2016 Canadian Trials: Who Could Be Added To The Team Tonight?

Tonight marks the finals session of the 2016 Canadian Olympic Trials where the official Canadian Olympic squad for Rio will be announced, which means there are still some spots on the line that will be decided tonight.


Mack Darragh has one of the most interesting storylines of the Trials. He’s in a position where he could be added to the roster for the 2016 Olympic Games, but nothing is certain.

Despite winning the 100 and 200m butterfly events, Darragh hasn’t made it under the FINA ‘A’ standard and thus hasn’t made the team in an individual event. Where he could make the team is as a member of the 4x100m medley relay.

Under priority five of the qualification criteria, Darragh does seem to be in a position to go to Rio.

“The first place finisher in each of the 100m events shall be nominated provided that the sum of their times posted in the finals at the Trials, minus 1.8 seconds, achieves the Relay Qualification Time. In the instance that the same swimmers finishes first in two or more 100m events, the times of the second place swimmer shall be considered. The second place time that produces the fastest total time will be used for the purpose of nomination.”

A lot rides on tonight however, as the Canadian 4x100m medley relay hasn’t yet qualified for Rio. The Canadian relay team will be swimming the race at the end of the session to try and make the Olympic qualifying time.

It hasn’t been stated that Darragh is on the relay, but based solely on the priority five qualification criteria it’s likely that he will be swimming the fly leg.


It looks as though the women’s 50m freestyle won’t have any new qualifiers for Rio. The top three seeds have in the event have already made the team.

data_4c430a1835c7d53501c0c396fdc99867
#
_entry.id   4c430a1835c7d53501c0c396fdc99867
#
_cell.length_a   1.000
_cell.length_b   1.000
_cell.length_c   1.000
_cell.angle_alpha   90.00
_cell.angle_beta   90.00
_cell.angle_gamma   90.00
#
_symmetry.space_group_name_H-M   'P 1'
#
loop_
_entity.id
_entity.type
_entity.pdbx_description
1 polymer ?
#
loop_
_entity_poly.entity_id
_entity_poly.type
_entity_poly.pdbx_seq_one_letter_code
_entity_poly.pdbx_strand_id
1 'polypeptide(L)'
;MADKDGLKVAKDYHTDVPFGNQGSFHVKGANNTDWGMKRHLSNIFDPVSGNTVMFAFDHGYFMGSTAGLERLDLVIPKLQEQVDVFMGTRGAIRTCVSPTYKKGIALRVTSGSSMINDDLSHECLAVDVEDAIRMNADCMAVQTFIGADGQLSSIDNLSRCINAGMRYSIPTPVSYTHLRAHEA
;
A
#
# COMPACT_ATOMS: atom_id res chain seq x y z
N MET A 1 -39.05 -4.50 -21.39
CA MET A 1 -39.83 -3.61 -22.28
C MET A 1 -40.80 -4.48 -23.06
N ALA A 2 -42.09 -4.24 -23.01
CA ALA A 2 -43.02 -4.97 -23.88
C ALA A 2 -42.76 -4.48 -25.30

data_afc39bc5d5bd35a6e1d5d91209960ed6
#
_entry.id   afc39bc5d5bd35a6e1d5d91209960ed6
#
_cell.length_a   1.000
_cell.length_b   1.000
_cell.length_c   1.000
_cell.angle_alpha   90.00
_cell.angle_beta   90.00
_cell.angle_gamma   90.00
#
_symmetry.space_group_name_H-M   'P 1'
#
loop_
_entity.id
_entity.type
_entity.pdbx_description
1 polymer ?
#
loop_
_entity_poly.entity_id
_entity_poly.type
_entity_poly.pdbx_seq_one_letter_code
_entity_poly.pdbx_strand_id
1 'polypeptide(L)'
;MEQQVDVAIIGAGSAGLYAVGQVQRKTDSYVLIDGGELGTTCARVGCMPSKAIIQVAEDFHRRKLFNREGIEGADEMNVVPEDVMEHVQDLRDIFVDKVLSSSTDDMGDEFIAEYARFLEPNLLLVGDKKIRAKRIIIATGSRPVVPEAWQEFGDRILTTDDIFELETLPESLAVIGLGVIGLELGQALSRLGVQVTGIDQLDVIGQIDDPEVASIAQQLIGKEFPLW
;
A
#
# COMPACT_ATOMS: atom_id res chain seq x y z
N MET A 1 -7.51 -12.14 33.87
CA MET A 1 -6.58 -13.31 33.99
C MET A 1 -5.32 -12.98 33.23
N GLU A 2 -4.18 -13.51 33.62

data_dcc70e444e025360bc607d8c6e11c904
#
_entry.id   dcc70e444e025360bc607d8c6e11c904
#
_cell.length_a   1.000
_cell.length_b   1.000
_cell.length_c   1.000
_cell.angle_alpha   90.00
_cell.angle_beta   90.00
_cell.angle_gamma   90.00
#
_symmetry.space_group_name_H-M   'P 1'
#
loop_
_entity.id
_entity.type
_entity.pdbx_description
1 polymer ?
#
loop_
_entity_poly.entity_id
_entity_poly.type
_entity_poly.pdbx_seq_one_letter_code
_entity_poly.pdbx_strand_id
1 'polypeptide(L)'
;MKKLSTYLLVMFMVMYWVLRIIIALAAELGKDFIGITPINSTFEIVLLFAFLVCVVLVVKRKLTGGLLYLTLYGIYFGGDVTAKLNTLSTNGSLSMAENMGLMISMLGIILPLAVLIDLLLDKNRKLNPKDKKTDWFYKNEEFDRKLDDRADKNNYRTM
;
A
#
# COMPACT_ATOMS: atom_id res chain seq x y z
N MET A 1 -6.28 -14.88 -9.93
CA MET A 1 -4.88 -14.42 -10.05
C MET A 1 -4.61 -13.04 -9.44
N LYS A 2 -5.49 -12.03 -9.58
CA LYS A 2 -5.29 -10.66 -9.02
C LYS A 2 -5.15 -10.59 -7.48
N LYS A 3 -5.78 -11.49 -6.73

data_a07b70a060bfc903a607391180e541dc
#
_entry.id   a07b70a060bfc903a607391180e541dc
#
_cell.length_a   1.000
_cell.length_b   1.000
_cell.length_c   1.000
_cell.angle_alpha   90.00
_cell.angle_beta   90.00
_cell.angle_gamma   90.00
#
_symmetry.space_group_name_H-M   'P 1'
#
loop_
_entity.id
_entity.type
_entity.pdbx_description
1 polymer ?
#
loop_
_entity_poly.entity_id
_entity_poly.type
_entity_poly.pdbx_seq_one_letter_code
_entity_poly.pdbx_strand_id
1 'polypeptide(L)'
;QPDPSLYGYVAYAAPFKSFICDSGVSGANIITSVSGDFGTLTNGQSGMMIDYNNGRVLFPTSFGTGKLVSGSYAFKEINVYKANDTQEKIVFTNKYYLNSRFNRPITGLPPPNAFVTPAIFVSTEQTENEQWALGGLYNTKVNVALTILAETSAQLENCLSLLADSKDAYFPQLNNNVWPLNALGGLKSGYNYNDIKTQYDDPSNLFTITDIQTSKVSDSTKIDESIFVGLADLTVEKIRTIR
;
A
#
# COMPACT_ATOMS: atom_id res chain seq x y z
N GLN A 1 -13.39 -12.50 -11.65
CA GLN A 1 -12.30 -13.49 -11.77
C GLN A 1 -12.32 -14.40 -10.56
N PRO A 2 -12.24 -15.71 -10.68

The 50 is one of those races where anything can happen; somebody can have a good race, take down some leaders, and secure their spot on the team. The two swimmers who possibly could do that tonight are Leah Troskot and Riki Bonnema who qualified fourth and fifth.

While they will need to swim faster than they did this morning to get under the FINA ‘A’ standard and beat some top level competitors, nothing is out of the question.


With the FINA ‘A’ standard sitting at 22.27, the only swimmer who appears to be within range who isn’t top seed Santo Condorelli or second seed Yuri Kisil (who both already made the team) is Karl Krug.

Krug has represented Canada internationally with his raw speed and will be looking for his final crack to make the Olympic team. He was a 22.60 this morning to take the third Canadian seed overall.


Both Dominique Bouchard and Kylie Masse, who both already made the team earlier this meet in the 100m backstroke, will be featured in tonight’s 200m backstroke final. Both however are seeded behind Hilary Caldwell.

If Caldwell swims the way she did this morning, she’s almost a lock for Rio. Caldwell swam the sixth fastest 200 backstroke this season in the heats and has high hopes for tonight’s final.

MEN’S 200m IM

While the top three seeds were well off the FINA ‘A’ standard of 2:00.28 this morning, there is a chance that a Canadian could make the team tonight. Evan White has been under 2:00 in his career, and Lule Reilly has proven to be very quick in the IM races.

Throw in Mack Darragh of Oakville who won both the 100 and 200m butterfly swims earlier this meet and it will be a dogfight to see if anyone can get under that standard.


Ryan Cochrane is going to Rio, but the question remains whether Canada will be able to send two swimmers in this event (assuming Cochrane comes first tonight). Rafael Davila, Peter Brothers, Eric Hedlin, and Kier Maitland are all in the battle to go under the FINA ‘A’ standard of 15:14.77.

Whoever stays closest to Cochrane will likely get an Olympic berth if they’re able to hold on and get under the standard.

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About Mitch Bowmile

Mitch Bowmile

Mitch worked for 5-years with SwimSwam news as a web producer focusing on both Canadian and international content. He coached for Toronto Swim Club for four seasons as a senior coach focusing on the development of young swimmers. Mitch is an NCCP level 2 certified coach in Canada and an ASCA Level …

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